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welcome back. congressman james clyburn and john lewis knew welcome back congressman james clyburn and john lewis knew each other for 60 years and they served together for 27 years in the house of representatives yesterday i spoke to congressman clyburn about his close friend and i began talking about lewis' last public appearance at the black lives matter plaza in washington, d.c. >> we talked about how surprised we were at the breakthrough that black lives matter hadblack it reminded us a little bit of our breakthrough back in the 1960s, and the thing that we talked about was the fear that this movement as successful as it was being could very well be
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jeopardized by sloganary john and i were always talking about how the sit-in movement got taken away from us how we woke up one morning and all of the headlines were burn, baby burn, how people lost sight of our purpose and we were very concerned that that would happen again. the reason i spoke out so forcefully when people were chasing the headline of defund see the success of this movement get taken away with that kind of sloganry so john and i talked about that because we always felt that we could have been much more successful back in the '60s, if we had nod allowed headlines to get in the way of headway.way. >> it' >> it's been interesting to see so many people from both sides
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of the aisle, but i want to focus here a lot of republicans have gone out of their way and i think it's been meaningful and heartfelt. it's there you know, explain to me, john lewis never seemed to -- i guess he couldn't taste bitter he nerve never was bitter. and it seemed that he would open his arms to anybody that asked, no matter how checkered their past might be on race relations. >> that's quite true, and john often got in some uncomfortable moments because he was just so kind to everybody. he really, really believed that he should live out the scripture. he was a minister. i'm a preacher kid, but we talked scripture a lot he internalized so much of the goodness. you know, a lot of people talk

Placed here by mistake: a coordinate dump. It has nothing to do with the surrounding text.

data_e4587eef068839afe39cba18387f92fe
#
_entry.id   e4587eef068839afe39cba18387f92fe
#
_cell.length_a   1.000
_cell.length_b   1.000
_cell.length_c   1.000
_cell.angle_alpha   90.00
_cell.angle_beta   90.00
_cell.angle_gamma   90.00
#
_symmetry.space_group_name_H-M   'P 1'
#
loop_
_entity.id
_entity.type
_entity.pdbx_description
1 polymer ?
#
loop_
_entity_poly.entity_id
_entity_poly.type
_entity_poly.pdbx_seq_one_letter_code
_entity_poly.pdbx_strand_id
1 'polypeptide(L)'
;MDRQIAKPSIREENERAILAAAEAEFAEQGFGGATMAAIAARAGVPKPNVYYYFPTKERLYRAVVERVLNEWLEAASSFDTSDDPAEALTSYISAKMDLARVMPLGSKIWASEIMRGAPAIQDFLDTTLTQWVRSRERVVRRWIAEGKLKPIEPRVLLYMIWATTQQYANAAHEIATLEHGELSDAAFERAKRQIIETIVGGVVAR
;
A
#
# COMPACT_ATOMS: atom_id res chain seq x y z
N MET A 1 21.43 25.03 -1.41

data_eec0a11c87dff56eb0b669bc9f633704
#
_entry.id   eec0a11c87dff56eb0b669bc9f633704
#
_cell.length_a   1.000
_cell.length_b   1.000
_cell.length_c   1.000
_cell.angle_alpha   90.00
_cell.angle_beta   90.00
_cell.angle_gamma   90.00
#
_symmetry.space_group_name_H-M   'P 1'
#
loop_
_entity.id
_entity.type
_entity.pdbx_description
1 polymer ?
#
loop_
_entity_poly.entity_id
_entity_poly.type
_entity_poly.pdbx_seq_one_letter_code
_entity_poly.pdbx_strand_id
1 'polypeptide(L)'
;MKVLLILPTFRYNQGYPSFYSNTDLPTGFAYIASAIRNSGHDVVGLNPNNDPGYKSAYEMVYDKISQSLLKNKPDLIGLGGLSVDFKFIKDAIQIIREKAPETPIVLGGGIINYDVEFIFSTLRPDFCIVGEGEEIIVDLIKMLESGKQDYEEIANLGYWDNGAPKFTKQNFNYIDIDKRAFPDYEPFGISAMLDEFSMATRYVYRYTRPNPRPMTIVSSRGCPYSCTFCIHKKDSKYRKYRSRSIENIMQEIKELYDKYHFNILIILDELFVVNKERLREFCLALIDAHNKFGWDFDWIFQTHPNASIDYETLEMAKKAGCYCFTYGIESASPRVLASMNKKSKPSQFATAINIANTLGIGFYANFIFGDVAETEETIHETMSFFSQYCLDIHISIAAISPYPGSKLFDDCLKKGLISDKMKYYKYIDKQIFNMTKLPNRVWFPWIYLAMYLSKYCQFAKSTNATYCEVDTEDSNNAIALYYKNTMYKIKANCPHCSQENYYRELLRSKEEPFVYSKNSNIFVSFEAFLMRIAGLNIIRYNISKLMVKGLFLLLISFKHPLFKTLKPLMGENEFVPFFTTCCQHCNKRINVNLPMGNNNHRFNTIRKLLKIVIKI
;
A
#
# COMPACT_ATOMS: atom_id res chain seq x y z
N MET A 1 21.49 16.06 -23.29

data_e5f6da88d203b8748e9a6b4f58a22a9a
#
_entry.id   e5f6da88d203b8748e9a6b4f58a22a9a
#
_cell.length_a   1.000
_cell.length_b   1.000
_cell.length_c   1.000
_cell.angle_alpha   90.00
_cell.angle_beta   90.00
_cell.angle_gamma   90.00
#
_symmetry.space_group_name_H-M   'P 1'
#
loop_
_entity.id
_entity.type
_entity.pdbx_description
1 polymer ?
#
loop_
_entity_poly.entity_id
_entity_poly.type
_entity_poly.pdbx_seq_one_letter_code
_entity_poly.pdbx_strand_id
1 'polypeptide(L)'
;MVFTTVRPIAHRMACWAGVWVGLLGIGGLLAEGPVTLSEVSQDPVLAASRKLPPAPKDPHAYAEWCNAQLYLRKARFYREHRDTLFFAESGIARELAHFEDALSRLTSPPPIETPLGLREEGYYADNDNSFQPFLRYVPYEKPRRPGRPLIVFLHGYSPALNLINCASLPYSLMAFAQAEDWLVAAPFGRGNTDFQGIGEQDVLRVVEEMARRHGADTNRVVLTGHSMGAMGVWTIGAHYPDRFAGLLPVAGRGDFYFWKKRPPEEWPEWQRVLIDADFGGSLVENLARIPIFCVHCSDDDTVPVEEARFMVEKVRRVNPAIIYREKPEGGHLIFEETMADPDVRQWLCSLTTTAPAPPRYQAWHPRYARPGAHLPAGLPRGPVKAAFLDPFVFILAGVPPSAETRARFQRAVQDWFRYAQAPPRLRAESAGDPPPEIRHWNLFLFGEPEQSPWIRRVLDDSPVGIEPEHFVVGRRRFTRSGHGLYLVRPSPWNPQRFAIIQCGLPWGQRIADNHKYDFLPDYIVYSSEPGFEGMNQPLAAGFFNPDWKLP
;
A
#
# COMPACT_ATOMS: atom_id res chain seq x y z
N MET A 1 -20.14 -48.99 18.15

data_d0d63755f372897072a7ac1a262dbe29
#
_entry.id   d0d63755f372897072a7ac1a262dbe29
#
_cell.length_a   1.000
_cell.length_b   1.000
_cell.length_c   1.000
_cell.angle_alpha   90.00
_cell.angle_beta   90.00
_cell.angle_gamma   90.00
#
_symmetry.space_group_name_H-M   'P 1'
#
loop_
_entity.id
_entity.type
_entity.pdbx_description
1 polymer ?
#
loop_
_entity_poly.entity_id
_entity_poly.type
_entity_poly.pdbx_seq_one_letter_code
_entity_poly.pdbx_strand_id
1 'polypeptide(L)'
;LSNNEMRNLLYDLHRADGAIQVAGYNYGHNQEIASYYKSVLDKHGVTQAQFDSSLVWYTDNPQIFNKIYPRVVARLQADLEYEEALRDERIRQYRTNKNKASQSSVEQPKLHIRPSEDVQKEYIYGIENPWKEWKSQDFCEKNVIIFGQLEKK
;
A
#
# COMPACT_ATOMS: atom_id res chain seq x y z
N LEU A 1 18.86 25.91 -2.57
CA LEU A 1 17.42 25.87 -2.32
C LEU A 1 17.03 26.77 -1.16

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about a tribute, and there's a tribute saying -- and i don't think he ever made it because i can't find it -- that america is great because it's people of good if the people of america ever cease to be good, america will cease to be great. with john, it personified the goodness of this country, and i do believe that that's what the fight is all about now, restoring america's goodness john believed in that. and i really think that we would honor him and we should honor him by creating a new act to replace the 1965 act that was gutted by the supreme court decision in shelby v holder seven years ago. and the supreme court gave us a
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roadm roadmap, and we followed that roadmap. so when i get back, i'm going to ask the leadership of the house to consider reintroducing that bill that passed since hr-4, i believe, reintroducing that, and john r. lewis as voting rights act of 2020, and let's send it over to the senate and then mitch mcconnell and the president can demonstrate the real respect for the life and legacy of john lewis by passing that bill in the senate and th president signing it and let's have our election this year in honor of john robert lewis >> it would be quite a 2020 achievement in his name. i want to talk about the different ways people want to honor him. a lot of people and you've seen it already on social media it's time for the edmund pettus bridge, for that name to change. there's been different debates about that let it be named after a segregationist and a racist. let people understand that but now a lot of people think it's time to name it after john lewis.
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where are you, sir >> i think i would take a nice picture of that bridge with pettus' name on it, put it in a museum somewhere, dedicate it to the confederacy, and then rename that bridge, repaint it, redecorate it as the john r. lewis bridge i believe that will give the people of selma something to rally around i believe that would make a statement for people in this country that do -- we do believe in that pledge, that vision of this country that's in the last phrase of the pledge, "with liberty and justice for all. >> john lewis' friend and colleague, james clyburn that's all for today thank you for watching please wear a mask and stay safe and remember, if it's sunday it's "meet the press."remember, it's "meet the press." ♪ ♪
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president trump defends his handling of the coronavirus pandemic in a new wide-ranging interview and says he will eventually be right about his claim that the virus will disappear. also new reporting that the trump administration is pushing to block billions of dollars in funding that would go toward coronavirus testing and tracing. >> and republicans begin to break ranks over trump's response to the virus. some are working around the president, and others are ignoring or even contradicting his pronouncements